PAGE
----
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By Aabigayle Mcintosh
Restaurants and other businesses are being encouraged to list the cost of items that are available on their shelves, inclusive of the 17% Antigua and Barbuda Sales Tax (ABST)
Orin Steele, Director of Prices and Consumer Affairs, said that doing so eases confusion, adding that no consumer should be paid twice for an item even if it is the Antigua and Barbuda sales tax.
The 2% increase in the AVST came into effect on 1st January 2024.
“They are expected to include the ABST in their prices because I know just even last month at least two persons called regarding that, that they went to a particular restaurant and the price is $50 for chicken pasta.”
“They just assumed that they had to pay the 10% which is actually correct for the service charge if they charge a service charge but this business was displaying the prices without the ABSD included in the price.”
Store owners are being advised to include the ABST and no private in their final pricing.
“Do not exclude it and then charge the consumers at the end because nobody is supposed to be paying anything outside of us. Any price displayed should include the ABST already, included in the price as well.” Steele said.
The increase in the ABST applies to goods and services.
Steel told state television the price changes in products are proving challenging for businesses in the initial stages instances, they may have to employ additional manpower to avoid conflicting prices of the products on the shelves and the information contained in their data systems.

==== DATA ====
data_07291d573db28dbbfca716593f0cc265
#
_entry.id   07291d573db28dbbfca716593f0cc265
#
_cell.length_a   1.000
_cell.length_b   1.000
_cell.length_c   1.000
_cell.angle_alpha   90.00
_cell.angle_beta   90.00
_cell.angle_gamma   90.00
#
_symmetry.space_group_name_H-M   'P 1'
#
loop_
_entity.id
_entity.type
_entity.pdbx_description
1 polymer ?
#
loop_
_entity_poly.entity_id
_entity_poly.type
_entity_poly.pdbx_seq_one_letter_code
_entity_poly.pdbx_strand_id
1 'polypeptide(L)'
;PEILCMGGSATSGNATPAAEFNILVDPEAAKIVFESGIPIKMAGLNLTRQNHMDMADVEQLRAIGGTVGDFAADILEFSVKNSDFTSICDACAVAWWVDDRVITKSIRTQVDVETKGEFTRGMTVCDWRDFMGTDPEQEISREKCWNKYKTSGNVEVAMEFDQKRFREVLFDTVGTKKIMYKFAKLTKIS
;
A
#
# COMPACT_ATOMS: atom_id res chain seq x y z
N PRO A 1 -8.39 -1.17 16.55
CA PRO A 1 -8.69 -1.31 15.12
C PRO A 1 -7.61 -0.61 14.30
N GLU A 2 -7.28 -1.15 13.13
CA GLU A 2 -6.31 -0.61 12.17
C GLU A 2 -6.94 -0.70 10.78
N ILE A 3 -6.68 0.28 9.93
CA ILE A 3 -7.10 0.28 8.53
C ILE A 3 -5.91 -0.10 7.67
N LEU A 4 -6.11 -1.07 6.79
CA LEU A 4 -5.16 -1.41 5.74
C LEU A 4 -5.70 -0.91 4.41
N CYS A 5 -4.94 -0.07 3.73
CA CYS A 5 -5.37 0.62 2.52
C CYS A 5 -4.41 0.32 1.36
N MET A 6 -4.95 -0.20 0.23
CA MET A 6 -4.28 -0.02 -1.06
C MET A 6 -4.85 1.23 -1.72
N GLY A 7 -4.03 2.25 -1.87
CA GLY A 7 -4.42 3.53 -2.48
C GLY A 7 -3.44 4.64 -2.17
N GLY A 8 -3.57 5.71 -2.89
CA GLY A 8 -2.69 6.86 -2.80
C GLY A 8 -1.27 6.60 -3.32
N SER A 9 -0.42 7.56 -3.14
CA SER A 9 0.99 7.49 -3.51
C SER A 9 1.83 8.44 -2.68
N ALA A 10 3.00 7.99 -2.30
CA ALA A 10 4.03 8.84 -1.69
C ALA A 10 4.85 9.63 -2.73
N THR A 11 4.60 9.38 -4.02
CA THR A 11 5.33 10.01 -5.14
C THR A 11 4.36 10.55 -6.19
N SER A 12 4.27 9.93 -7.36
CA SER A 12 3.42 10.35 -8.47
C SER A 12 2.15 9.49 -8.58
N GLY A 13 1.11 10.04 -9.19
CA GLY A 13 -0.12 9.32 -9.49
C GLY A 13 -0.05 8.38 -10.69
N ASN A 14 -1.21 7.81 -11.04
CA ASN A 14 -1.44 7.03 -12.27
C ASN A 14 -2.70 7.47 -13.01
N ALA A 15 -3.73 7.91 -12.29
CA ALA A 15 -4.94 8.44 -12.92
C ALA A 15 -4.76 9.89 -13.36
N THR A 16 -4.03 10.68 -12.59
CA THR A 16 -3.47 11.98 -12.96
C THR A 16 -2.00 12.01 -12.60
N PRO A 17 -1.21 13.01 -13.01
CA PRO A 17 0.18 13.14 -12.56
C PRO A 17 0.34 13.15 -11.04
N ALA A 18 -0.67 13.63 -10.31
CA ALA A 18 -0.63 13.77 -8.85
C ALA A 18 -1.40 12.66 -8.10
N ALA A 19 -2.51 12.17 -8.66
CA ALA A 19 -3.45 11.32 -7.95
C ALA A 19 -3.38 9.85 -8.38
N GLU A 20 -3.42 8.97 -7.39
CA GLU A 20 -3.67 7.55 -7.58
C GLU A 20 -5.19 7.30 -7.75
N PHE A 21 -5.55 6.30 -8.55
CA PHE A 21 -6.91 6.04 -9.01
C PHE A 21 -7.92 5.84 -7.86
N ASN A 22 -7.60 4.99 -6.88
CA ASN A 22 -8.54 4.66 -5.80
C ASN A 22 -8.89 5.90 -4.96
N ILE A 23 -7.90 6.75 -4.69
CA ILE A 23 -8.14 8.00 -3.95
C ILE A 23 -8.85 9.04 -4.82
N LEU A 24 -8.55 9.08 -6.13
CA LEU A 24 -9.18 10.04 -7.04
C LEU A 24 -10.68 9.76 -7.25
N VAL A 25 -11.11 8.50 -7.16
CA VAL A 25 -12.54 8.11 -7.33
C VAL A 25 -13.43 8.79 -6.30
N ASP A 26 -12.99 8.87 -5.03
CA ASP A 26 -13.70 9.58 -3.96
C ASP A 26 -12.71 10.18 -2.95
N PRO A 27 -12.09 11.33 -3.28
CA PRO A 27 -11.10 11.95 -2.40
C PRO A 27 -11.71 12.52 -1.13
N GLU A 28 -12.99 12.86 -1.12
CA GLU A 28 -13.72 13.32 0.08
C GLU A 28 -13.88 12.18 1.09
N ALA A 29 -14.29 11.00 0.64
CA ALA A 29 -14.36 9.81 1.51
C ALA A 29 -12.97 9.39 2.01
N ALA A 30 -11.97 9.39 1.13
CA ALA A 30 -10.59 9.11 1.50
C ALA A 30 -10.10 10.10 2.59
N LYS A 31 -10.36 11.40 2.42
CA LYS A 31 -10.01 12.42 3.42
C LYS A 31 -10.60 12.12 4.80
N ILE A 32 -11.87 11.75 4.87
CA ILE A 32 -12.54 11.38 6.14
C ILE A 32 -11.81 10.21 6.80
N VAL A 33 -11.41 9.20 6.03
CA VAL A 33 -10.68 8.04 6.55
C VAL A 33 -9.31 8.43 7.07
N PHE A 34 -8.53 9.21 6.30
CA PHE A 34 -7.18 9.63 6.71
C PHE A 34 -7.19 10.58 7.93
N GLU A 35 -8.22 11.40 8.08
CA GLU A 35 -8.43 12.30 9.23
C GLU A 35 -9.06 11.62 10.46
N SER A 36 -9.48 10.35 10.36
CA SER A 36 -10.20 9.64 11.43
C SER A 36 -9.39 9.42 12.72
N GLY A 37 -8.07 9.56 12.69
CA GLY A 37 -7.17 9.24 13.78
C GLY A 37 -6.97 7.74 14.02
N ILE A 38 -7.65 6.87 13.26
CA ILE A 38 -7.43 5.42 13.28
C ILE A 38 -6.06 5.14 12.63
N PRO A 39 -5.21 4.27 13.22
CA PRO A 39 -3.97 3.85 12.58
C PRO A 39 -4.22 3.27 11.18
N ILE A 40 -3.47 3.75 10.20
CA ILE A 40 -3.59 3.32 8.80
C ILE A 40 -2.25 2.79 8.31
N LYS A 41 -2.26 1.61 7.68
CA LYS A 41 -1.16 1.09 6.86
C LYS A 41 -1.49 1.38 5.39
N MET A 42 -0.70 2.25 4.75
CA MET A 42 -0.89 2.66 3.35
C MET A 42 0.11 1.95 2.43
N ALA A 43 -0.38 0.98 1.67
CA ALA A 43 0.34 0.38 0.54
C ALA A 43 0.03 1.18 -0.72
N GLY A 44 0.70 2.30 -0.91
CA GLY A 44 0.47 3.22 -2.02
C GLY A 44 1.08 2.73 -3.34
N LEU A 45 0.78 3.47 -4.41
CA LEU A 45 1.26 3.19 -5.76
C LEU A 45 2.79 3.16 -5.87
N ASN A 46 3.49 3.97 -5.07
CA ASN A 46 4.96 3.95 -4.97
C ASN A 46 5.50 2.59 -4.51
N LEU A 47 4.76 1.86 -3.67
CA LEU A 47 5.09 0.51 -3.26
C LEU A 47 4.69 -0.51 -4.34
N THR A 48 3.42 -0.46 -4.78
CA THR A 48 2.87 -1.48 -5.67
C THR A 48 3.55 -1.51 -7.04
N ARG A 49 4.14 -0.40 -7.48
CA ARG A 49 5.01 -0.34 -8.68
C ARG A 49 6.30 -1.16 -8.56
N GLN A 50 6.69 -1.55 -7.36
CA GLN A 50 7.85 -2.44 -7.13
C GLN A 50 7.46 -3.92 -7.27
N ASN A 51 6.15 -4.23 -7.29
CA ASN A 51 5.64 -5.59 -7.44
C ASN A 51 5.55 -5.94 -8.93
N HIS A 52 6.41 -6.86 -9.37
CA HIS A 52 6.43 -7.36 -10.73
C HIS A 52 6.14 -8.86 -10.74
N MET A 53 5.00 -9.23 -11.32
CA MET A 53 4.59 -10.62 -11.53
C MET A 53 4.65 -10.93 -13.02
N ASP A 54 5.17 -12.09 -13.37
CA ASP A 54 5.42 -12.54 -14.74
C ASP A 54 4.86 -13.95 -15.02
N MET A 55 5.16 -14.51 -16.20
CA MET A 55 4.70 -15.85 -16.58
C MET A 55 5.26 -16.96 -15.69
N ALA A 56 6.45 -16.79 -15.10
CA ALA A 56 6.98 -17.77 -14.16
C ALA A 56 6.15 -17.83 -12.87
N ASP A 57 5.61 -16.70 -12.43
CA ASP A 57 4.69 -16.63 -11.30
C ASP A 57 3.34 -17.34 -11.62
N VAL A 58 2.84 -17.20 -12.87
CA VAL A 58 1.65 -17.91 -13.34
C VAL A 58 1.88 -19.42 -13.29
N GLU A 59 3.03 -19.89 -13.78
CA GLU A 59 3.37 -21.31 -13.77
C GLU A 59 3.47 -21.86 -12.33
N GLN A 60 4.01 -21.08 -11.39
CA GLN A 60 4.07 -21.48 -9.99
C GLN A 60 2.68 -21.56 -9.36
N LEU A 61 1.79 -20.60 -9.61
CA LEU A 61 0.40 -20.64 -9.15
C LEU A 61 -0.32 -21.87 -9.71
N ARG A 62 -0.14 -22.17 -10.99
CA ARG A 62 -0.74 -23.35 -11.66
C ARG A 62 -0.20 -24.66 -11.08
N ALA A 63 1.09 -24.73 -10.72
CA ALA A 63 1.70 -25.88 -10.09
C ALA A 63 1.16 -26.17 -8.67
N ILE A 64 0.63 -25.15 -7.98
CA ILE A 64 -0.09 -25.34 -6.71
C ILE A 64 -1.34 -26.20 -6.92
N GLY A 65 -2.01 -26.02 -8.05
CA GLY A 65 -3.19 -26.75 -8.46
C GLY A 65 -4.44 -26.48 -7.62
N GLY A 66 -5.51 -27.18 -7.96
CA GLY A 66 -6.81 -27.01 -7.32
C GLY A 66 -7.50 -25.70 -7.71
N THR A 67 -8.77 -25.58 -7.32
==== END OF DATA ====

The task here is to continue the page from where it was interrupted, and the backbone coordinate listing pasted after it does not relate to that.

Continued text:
“I know for sure we got a lot of calls from various stakeholders and some businesses are having challenges in terms of they would have changed the prices in the system, but they don’t have the manpower to change all the items on the shelf.
“I think that is going to pose a challenge for some of the consumers, at least maybe for this week, at least, and even for some of their businesses. They’re having a challenge to go and update all of it. Even one business person would have indicated to us that they are going to wait until they have the manpower to change all because they don’t want to get into the back of what would a consumer, according to Hill.
The government is also reminding the citizenry that several items are zero-rated and will not attract the ABST.
They are most fruits and vegetables to include but are not limited to bananas, oranges, grapes, potatoes, broccoli, cauliflower and lettuce. Baby products, dry goods and oils to include pasta, sugar, cornmeal, flour, rice and cooking oils, chicken, fish, locally produced meats, eggs, canned sardines and tuna, bread, cereals, and milk, water, medicine, pharmaceutical supplies and adult diapers. Additionally, and milk, water, medicine, pharmaceutical supplies and adult diapers. Additionally, the exemptions extend to supplies for use in the agricultural and fisheries sectors.